2005 HSR&D National Meeting Abstract
3020 — Services for Dual Diagnosis Patients in the Psychiatric and Substance Abuse Systems
DeBenedetti AF (CHCE)
Moos RH (CHCE)
Timko C (CHCE)
Despite the development of evidence-based, integrated treatment for dual diagnosis (DD; psychiatric and substance use disordered) patients, little is known about whether systems of care are providing the service components recommended for this patient group. This study described and compared the extent to which VA psychiatric and substance abuse programs treating DD patients in the residential and outpatient modalities provided recommended service components.
Surveys were completed by managers of VA residential (96 substance abuse, 220 psychiatric) and outpatient (143 substance abuse, 294 psychiatric) programs nationwide (95% response rate) that had a treatment regimen oriented to DD patients. Managers reported on the program’s organization, management, services, and policies.
Programs within both the psychiatric and substance abuse systems had some of the key services of integrated treatment (e.g., counseling targeted at psychiatric and at substance use problems, family counseling and education), but substance abuse programs were more likely to offer some of these services and other critical care components (e.g., cognitive-behavioral treatment orientation, management practice of assigning a single case manager to each patient, continuity of care). Outpatient psychiatric programs were particularly lacking on key management practices (e.g., use of clinical practice guidelines, performance monitoring and feedback for providers) and services (e.g., 12-step meetings).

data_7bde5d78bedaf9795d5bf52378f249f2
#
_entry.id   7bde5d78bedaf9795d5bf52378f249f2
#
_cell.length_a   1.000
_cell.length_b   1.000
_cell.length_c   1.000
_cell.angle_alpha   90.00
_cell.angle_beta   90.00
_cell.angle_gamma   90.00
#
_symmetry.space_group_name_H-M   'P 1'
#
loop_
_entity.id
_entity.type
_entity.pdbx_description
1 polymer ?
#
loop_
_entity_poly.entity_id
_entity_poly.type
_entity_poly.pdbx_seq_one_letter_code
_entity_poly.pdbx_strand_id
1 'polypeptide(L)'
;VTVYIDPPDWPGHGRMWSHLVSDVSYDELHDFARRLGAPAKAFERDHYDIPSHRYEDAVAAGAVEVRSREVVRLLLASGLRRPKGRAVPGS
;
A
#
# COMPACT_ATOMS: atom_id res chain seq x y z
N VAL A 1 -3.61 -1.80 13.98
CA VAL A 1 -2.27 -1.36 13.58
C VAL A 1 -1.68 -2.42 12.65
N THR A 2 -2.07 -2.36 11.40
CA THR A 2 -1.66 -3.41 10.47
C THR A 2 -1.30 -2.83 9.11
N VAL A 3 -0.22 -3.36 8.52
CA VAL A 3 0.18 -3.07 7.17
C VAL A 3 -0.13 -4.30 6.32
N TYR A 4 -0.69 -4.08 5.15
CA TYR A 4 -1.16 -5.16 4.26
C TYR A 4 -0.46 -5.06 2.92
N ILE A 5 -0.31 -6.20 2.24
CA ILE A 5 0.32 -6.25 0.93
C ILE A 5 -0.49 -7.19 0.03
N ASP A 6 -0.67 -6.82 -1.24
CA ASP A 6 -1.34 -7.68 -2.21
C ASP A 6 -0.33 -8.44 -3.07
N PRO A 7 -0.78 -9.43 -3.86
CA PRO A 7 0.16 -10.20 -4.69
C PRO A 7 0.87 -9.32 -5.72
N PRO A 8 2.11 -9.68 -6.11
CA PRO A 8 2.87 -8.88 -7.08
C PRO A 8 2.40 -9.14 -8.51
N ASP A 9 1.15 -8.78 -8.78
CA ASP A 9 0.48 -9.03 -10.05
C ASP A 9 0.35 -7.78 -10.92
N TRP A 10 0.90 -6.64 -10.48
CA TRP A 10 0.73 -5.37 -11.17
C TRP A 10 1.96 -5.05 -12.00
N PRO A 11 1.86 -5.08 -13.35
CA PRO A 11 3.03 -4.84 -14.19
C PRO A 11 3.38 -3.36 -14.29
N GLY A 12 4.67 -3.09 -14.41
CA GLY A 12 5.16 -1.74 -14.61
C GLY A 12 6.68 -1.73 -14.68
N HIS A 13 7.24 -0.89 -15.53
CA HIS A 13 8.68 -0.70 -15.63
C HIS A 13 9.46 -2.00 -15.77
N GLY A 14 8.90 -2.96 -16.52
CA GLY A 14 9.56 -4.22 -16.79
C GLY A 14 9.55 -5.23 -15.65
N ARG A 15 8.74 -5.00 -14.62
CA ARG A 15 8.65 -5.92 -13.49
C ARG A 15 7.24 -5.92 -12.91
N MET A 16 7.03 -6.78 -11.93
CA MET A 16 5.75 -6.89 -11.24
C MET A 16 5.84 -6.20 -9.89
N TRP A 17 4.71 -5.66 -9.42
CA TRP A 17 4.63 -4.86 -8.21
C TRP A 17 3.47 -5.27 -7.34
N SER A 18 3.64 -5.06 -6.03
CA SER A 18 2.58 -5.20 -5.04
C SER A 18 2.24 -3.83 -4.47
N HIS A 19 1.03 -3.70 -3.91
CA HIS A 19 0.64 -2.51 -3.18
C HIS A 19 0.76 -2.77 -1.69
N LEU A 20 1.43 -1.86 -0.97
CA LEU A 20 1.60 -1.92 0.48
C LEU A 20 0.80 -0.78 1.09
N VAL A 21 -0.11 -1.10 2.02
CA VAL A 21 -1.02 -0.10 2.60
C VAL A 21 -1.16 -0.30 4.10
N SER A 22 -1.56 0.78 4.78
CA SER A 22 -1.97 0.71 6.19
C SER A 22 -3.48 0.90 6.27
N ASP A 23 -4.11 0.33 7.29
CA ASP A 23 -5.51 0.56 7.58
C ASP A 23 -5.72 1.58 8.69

In light of the overall shift from inpatient to outpatient care, and findings that the proportion of DD patients is as high in outpatient as in inpatient programs (about 45%), outpatient psychiatric programs in particular need to provide more of the key components of integrated programs. More generally, the psychiatric and substance abuse systems’ difficulties in providing evidence-based care involve developing treatment that is fully oriented toward the co-occurring diagnosis.
Each system provides critical DD treatment components in an area in which the other system does so to a lesser extent (e.g., psychiatric programs were more likely to provide medical care; substance abuse programs were more likely to offer addiction-related services). Planners in each system should obtain and use knowledge from their counterparts in the other about how to overcome obstacles and facilitate implementation of enhanced integrated treatment.